Any good teacher understands the importance of getting to know their students. It’s a vital part of what we do. It allows us to craft our instruction to meet student needs, form bonds that improve learning, and make teaching personal.
While getting to know students who are on my roster is essential to successful teaching, I often wonder about the student who isn’t in my class, but will be in the coming school years. This is the kid I see around school that I don’t know, but who I will eventually teach. What about them?
I consider them the Pre-student.
The Pre-student is any student who is not in my class…yet. They might be that student who walks past me at the same time every day as I greet my students in the classroom doorway. Or perhaps we paths cross regularly at school events or extracurriculars. They may tag along with their friend during my after-school tutoring sessions. The Pre-student could even be the kid who I meet and chat with once while covering for an absent colleague. These are just a few ways that I come across the Pre-student, but at a small school like mine, these kinds of encounters happen a lot. Truth is, any student at my school who I don’t know has the potential of being a Pre-student.
I view the relationship I nurture with each student as a story, a personal narrative that writes itself over the course of a school year. For the Pre-student, the introduction to their story happens before they even sit down in my room. In this way, the Pre-student offers me something invaluable: not having to wait until they’re in my class to establish a relationship with them. Our relationship is a proverbial ice-breaker. It’s a low-stakes opportunity to establish common ground before they enter my class and there are suddenly so many other things to worry about. Through these students is where I catch glimpses of my instructional future.
As a teacher, my Pre-student relations have a nontrivial and underrated impact on the start of the year. By establishing them, it means that, come September, we’re not starting from ground zero. At a time when so much is brand new, it means that we won’t be strangers. Building relationships and getting to know students takes so much effort, so doing some of that work beforehand gives my beginning of the year dealings with students a leg up. Ironically, although they happen outside my classroom, these early relationships also help form the basis of my efforts to build community in my classroom.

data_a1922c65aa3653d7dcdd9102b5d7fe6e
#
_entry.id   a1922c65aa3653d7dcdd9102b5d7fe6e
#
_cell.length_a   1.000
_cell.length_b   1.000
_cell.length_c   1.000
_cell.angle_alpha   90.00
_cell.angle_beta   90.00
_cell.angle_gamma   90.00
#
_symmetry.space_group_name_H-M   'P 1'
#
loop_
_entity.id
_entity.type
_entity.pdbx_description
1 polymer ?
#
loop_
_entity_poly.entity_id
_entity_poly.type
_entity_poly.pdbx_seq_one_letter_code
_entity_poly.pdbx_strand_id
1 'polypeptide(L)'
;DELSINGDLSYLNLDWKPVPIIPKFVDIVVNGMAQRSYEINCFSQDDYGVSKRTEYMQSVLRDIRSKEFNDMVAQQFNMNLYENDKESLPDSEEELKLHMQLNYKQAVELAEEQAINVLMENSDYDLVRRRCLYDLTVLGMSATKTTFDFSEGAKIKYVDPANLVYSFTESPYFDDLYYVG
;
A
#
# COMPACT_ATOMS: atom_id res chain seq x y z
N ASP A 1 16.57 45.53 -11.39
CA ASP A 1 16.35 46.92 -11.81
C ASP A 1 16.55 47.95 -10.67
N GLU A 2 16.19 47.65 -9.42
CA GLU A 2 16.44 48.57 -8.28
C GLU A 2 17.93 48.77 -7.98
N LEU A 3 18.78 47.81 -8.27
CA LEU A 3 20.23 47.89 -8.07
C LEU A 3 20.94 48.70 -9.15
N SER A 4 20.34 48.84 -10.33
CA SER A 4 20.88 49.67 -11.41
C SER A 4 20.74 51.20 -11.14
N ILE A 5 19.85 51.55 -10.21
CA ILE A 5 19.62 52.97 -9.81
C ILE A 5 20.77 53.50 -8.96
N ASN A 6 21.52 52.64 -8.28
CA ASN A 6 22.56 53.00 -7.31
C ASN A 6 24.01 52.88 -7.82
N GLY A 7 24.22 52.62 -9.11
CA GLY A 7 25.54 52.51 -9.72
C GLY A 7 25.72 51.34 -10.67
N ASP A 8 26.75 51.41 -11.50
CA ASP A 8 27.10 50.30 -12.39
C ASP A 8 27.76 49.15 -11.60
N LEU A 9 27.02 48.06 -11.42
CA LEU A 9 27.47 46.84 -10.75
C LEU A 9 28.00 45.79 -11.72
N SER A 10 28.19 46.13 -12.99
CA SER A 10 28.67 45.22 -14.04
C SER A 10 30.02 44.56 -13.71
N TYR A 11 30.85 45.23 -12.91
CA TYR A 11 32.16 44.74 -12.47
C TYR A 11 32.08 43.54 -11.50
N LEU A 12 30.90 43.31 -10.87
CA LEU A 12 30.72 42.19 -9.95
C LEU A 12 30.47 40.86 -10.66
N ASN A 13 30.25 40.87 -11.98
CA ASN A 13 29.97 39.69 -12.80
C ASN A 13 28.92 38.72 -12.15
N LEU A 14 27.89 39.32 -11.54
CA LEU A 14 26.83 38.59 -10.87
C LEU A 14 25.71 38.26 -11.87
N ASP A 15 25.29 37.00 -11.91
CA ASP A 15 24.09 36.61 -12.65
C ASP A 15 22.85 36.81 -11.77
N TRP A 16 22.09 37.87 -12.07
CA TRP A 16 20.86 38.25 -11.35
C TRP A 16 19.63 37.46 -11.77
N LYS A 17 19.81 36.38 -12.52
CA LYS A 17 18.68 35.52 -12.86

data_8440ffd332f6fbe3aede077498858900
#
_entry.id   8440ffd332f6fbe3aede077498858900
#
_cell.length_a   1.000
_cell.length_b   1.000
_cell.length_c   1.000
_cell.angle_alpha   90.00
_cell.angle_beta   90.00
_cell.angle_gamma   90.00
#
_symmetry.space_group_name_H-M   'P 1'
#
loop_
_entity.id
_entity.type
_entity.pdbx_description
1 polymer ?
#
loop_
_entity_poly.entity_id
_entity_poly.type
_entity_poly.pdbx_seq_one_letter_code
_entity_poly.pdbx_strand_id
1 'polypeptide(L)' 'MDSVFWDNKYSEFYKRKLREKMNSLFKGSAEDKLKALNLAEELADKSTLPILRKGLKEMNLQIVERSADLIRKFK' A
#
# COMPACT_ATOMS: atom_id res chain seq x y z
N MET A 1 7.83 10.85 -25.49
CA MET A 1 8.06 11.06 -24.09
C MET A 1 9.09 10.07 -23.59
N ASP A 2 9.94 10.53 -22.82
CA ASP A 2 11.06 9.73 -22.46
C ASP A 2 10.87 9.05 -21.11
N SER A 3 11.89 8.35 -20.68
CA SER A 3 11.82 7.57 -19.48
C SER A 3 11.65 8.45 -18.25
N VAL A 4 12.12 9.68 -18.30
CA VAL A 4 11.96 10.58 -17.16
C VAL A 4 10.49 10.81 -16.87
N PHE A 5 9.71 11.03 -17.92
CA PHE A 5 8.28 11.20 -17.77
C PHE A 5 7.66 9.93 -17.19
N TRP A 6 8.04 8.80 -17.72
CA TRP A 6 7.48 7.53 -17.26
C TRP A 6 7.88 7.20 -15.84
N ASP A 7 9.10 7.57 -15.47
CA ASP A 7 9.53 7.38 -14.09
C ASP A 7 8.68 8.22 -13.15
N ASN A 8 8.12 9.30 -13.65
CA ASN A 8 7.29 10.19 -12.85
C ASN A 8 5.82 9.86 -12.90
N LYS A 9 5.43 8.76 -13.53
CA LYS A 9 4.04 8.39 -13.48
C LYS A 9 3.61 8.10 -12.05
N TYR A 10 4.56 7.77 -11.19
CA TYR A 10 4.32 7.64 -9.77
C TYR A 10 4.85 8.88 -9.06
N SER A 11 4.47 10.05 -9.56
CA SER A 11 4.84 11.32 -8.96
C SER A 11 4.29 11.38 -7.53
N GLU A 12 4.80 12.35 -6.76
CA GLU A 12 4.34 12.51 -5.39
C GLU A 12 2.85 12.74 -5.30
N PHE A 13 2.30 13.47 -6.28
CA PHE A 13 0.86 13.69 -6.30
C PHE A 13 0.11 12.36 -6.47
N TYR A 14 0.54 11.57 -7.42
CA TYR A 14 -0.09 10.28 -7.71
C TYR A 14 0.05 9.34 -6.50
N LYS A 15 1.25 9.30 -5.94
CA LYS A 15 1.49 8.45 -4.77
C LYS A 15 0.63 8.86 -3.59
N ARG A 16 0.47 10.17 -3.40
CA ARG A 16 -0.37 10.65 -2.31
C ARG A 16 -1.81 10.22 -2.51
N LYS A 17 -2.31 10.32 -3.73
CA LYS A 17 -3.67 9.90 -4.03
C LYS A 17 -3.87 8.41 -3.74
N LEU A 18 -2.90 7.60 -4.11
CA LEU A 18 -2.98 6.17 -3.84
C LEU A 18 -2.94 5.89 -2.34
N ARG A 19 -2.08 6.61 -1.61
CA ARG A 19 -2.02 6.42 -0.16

What’s also special about these relationships is how they create a context that deemphasizes traditional teacher and student roles. Unlike that of current students, there are no strings attached when it comes to my Pre-students. No grades, no assignments, no nothing. This blissful state of detachment is liberating and frees us to simply connect. This has been especially valuable coming back from remote learning since interacting with Pre-students wasn’t possible or, if they were, happened a lot less frequently last year.
Interestingly, the same dynamic that makes interacting with the Pre-student so freeing is the same one that can make relationships with them feel strange. For me, most of teaching and learning is transactional. Everything I do with my students has some prescribed end goal, some tangible output. If there isn’t a deliverable that accompanies an exchange between me and a student, as is the case with the Pre-student, then it can feel odd establishing such a relationship.
It’s worth noting that when I say “relationship” or “relations,” I don’t mean anything other than putting a face to a name along with knowing a personal detail or two about them. Usually, these long-distance relationships don’t foster anything more than that. For many of my Pre-students this year, I only know their name, an experience we’ve shared, and a salient detail about their life. Initiating such a relationship takes minimal energy; it requires me to simply identify a student who I don’t know and ask them their name. Maintaining it is just as simple because small talk is a necessary part of it. In a day and age when teachers never seem to have enough time for anything, caring for a Pre-student relationship is not a big ask.
As the sun sets on this school year and I look forward to the next, several Pre-students come to mind. I look forward to seeing them again and acknowledging them by name. In a sea of unacquainted faces that will be waiting for me in September, my Pre-students will offer me a needed sense of familiarity. In them, the future will become the present. Our preestablished kinship will not only make getting to know my students more manageable, but also make the start of the year friendlier, brighter, and more hopeful.